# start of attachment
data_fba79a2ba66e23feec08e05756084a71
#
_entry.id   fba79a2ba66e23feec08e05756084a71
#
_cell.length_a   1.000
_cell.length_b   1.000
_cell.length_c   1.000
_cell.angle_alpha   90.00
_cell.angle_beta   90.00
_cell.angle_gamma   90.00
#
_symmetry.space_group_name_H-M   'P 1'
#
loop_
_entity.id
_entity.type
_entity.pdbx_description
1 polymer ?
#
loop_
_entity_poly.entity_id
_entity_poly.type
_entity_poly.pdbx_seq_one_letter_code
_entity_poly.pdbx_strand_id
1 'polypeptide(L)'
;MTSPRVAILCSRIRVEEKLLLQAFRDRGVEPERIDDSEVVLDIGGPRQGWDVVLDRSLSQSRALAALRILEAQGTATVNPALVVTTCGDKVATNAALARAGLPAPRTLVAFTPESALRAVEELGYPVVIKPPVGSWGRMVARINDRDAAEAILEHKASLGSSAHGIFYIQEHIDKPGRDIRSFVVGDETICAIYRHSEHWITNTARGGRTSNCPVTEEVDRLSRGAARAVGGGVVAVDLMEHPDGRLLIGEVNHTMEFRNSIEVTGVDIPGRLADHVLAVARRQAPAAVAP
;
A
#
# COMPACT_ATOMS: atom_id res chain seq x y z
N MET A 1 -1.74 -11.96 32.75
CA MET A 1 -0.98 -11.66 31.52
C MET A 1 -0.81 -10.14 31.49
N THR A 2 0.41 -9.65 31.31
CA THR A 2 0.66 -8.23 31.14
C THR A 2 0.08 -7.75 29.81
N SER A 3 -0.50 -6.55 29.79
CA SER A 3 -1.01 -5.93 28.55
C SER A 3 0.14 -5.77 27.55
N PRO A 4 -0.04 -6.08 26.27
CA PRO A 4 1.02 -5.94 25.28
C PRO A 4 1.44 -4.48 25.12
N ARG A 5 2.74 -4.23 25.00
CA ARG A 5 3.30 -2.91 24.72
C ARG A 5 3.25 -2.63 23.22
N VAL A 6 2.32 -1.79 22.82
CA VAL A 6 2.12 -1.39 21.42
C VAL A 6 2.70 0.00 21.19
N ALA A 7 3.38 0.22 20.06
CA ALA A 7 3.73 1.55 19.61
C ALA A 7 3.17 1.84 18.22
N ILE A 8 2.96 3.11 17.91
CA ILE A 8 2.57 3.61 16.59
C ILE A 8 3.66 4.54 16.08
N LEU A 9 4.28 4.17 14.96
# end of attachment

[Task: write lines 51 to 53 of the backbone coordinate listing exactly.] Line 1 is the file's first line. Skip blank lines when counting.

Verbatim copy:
C ALA A 7 3.17 1.84 18.22
N ILE A 8 2.96 3.11 17.91
CA ILE A 8 2.57 3.61 16.59